Cyber War! (Wikileaks update)

Last week I wrote a relatively informal summary of the Wikileaks story which focused on the chain of events rather than the law surrounding them. The pace of events has slowed (slightly) this week, and it’s a good time to examine how the law applies to some of the events.

The U.S. Government is claiming that Assange will be indicted and face trial for disseminating confidential information, possibly in contravention of the U.S. Espionage Act, or under “conspiracy or trafficking in stolen property”. However, sabre-rattling aside, federal prosecutors may find it difficult to actually identify a legal basis upon which to pursue Assange. Charges of violation of the Espionage Act aren’t always successful in these circumstances – see for example the famous “Pentagon Papers” case of 1972 involving the New York Times.

From a UK law perspective, the most immdiately relevant aspect of the Wikileaks saga is the Direct Denial of Service (“DDoS”) attacks. As I briefly mentioned last week, while the means, motives, and targets of a DDoS attack vary, they generally consist of concerted efforts by a person or persons to prevent an internet site or service from functioning efficiently, temporarily or indefinitely. The Wikileaks websites are experiencing very high levels of DDoS attacks from unknown sources, and supporters of Wikileaks have retaliated by attacking sites such as mastercard.com, and today, the Swedish Prosecution Authority’s site. Governments and corporations across the world are now preparing for what the tabloids are referring to as “cyber war”!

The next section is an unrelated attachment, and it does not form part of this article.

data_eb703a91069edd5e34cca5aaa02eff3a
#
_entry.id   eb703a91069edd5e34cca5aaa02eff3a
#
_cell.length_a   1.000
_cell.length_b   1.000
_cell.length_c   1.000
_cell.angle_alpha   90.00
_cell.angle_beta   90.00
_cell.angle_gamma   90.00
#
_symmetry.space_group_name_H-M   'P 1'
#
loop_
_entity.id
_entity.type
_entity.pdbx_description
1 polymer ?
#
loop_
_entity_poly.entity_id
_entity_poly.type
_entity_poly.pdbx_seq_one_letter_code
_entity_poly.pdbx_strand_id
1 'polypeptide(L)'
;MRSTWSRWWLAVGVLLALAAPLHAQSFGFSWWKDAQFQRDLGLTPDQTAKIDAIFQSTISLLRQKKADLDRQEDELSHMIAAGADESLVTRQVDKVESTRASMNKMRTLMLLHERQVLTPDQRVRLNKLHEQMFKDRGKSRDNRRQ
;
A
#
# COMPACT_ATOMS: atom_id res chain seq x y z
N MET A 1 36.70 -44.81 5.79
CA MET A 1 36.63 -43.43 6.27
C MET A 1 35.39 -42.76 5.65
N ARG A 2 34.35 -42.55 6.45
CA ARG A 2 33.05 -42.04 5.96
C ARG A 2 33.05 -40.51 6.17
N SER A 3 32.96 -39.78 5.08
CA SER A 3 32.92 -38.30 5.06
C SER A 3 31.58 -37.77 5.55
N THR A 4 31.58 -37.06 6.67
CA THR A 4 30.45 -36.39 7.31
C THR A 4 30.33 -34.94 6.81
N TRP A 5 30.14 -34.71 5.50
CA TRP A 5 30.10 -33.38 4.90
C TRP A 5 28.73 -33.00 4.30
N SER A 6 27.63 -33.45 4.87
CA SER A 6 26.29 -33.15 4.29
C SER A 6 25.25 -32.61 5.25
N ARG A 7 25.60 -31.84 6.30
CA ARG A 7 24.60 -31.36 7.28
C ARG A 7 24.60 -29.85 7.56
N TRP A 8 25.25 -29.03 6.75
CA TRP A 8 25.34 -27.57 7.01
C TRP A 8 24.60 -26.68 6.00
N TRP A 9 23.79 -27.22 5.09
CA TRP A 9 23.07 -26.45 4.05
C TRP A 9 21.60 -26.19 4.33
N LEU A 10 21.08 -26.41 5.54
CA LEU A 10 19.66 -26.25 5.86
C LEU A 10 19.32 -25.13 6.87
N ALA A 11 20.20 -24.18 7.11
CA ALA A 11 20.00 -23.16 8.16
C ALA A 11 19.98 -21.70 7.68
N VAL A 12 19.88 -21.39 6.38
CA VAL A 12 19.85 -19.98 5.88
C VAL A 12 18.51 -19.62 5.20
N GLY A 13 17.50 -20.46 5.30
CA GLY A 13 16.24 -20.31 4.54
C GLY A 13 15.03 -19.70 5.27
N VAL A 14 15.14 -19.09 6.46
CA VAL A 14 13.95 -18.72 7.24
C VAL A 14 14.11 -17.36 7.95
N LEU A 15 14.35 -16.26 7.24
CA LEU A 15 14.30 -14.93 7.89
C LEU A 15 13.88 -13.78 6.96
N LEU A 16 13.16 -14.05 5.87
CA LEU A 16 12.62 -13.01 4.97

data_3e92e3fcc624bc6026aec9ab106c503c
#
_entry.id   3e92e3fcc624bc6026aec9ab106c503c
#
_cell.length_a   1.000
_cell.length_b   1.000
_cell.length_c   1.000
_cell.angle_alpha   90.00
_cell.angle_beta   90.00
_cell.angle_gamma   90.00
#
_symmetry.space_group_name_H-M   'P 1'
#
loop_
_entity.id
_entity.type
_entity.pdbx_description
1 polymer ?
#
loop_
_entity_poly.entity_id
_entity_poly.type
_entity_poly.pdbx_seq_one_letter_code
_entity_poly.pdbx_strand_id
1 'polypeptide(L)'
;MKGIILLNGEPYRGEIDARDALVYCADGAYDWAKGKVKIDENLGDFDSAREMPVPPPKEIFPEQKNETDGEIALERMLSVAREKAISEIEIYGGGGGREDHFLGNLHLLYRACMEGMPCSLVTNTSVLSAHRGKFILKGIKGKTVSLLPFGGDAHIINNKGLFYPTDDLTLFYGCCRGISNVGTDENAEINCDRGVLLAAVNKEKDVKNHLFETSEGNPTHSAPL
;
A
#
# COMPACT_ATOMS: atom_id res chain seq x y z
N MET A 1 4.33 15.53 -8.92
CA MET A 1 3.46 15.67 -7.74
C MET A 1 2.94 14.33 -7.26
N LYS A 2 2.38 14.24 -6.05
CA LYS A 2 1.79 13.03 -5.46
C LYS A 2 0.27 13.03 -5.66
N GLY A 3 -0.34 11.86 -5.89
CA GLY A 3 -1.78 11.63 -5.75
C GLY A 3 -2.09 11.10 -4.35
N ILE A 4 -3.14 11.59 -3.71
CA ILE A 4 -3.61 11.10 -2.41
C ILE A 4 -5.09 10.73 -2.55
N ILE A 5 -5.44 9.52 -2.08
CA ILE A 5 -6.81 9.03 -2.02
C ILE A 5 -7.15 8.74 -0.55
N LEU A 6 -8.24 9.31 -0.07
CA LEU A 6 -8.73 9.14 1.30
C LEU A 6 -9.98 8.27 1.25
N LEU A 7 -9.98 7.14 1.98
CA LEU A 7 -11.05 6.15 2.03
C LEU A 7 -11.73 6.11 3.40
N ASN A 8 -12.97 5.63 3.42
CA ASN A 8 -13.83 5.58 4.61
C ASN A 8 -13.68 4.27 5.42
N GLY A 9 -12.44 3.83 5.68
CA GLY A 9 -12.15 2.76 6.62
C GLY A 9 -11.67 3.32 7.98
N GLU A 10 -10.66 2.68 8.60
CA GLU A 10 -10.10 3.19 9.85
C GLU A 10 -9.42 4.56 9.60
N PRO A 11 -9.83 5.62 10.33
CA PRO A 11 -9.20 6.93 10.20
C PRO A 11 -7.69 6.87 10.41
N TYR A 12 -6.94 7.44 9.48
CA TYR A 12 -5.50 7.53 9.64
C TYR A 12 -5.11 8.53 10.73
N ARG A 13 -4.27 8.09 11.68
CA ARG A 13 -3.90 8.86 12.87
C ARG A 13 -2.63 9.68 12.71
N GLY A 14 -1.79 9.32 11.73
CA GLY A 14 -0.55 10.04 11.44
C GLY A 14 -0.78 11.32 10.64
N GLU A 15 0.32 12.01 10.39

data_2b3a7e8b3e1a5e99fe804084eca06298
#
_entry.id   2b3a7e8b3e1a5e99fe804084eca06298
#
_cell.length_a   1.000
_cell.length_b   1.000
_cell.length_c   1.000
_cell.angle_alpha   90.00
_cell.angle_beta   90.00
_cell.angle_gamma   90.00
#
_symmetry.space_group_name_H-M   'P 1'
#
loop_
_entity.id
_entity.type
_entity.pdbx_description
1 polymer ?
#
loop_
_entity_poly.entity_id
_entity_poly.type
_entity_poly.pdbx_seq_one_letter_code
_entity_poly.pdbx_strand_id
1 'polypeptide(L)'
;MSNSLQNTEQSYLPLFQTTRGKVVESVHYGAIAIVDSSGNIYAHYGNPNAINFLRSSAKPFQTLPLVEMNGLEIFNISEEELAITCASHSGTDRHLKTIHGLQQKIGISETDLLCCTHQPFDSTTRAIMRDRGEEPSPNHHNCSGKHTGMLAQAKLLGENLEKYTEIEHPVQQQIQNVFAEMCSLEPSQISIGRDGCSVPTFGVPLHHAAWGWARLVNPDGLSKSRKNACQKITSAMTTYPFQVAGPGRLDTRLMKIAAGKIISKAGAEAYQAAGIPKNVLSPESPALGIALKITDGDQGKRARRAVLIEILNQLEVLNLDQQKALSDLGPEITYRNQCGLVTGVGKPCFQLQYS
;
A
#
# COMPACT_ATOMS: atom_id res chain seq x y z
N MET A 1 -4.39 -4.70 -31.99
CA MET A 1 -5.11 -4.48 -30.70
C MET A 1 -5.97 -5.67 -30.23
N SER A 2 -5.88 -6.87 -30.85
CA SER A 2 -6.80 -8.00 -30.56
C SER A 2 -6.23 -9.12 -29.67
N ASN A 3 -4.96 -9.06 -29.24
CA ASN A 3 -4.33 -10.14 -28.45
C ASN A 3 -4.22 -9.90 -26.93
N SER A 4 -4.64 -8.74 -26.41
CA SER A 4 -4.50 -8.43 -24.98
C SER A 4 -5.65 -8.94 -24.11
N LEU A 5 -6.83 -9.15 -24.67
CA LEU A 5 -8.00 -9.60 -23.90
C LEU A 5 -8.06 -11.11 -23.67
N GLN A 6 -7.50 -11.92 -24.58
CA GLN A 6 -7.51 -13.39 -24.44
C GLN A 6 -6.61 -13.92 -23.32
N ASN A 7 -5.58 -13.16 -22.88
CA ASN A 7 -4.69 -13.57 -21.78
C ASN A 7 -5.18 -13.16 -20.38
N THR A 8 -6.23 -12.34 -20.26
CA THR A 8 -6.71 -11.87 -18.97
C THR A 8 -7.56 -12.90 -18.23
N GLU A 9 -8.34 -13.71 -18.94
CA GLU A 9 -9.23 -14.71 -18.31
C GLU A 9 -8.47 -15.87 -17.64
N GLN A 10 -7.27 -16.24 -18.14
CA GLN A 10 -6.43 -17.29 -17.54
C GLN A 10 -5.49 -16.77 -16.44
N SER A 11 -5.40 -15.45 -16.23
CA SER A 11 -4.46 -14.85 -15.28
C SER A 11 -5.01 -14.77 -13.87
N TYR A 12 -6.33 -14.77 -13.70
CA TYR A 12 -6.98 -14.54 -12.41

Beyond the sensational soundbites, DDoS attacks are clearly illegal in a lot of jurisdictions. In the UK, the Police And Justice Act 2006 updated the Computer Misuse Act 1990, in order to make it a criminal offence to carry out “any unauthorised act in relation to a computer” where the person “has the requisite intent and the requisite knowledge” to carry out the act. The requisite intent is to carry out the act by: i) impairing the operation of any computer; (ii) preventing or hindering access to any program or data held in any computer; or (iii) impairing the operation of any program or the readability of any data. The intent need not be directed at any particular computer or any particular program or data, and the wording is wide enough that paying someone else to launch an attack will still be a crime, with a maximum penalty of 10 years in prison. The U.S has similar laws in place, and a man was jailed last year for instigating DDoS attacks against Scientology websites . What will happen next is anybody’s guess.

Sweden’s move to have Assange detained in the United Kingdom for now, on whatever charge, provides time for a case to be fashioned against him. In light of the Wikileaks affair, and the likely high-profile casualties of the “cyber war” in the weeks to come, the pressure to charge Assange is only going to become more intense. Watch this (cyber)space!

2 Responses to “Cyber War! (Wikileaks update)”


  1. 1 Criminal Lawyers Glasgow December 29, 2010 at 7:13 pm

    “Beyond the sensational soundbites, DDoS attacks are clearly illegal in a lot of jurisdictions. In the UK, the Police And Justice Act 2006 updated the Computer Misuse Act 1990, in order to make it a criminal offence to carry out “any unauthorised act in relation to a computer” where the person “has the requisite intent and the requisite knowledge” to carry out the act.”

    Thanks for the posting this: an important update to the criminal laws of the UK which may be easily forgotten in the midst of the Assange / Wikileaks cables controversy. Looking forward to see what happens next – what this cyberspace indeed!

    Best wishes
    Beltrami SolicitorsCriminal Lawyers Glasgow


  1. 1 The Computer Misuse Act – a beginners guide « Brodies TechBlog Trackback on March 20, 2012 at 8:20 pm

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